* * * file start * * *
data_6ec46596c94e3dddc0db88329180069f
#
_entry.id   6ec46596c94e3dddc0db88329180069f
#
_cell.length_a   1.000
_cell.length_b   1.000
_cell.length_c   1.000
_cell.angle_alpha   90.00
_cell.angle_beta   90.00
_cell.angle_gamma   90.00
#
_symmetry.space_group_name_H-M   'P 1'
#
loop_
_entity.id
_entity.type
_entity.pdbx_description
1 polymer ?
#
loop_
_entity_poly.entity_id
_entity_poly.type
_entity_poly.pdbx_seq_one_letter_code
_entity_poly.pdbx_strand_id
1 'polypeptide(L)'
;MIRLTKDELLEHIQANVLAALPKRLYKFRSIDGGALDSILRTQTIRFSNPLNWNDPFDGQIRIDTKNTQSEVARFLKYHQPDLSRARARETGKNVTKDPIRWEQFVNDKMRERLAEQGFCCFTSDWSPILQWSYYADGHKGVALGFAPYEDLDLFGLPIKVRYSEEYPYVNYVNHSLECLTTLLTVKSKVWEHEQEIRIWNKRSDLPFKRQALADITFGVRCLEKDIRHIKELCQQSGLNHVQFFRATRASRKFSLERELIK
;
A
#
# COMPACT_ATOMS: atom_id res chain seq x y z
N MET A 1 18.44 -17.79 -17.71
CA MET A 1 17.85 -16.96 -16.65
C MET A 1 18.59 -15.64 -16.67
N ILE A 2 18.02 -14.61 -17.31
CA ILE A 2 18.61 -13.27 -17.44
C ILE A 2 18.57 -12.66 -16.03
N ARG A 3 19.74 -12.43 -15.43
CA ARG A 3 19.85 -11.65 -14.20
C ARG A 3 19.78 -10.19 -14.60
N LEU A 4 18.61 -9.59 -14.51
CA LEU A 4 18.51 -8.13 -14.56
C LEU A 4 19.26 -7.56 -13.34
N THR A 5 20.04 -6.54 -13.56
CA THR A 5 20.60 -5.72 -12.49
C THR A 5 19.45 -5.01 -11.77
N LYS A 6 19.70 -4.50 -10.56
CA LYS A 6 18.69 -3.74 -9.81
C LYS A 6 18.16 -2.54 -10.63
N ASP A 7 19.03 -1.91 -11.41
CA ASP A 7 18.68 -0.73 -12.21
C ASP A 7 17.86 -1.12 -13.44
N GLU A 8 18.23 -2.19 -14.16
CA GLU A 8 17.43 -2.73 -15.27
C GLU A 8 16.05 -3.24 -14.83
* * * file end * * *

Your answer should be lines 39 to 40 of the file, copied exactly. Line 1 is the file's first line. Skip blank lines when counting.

C ARG A 3 19.78 -10.19 -14.60
N LEU A 4 18.61 -9.59 -14.51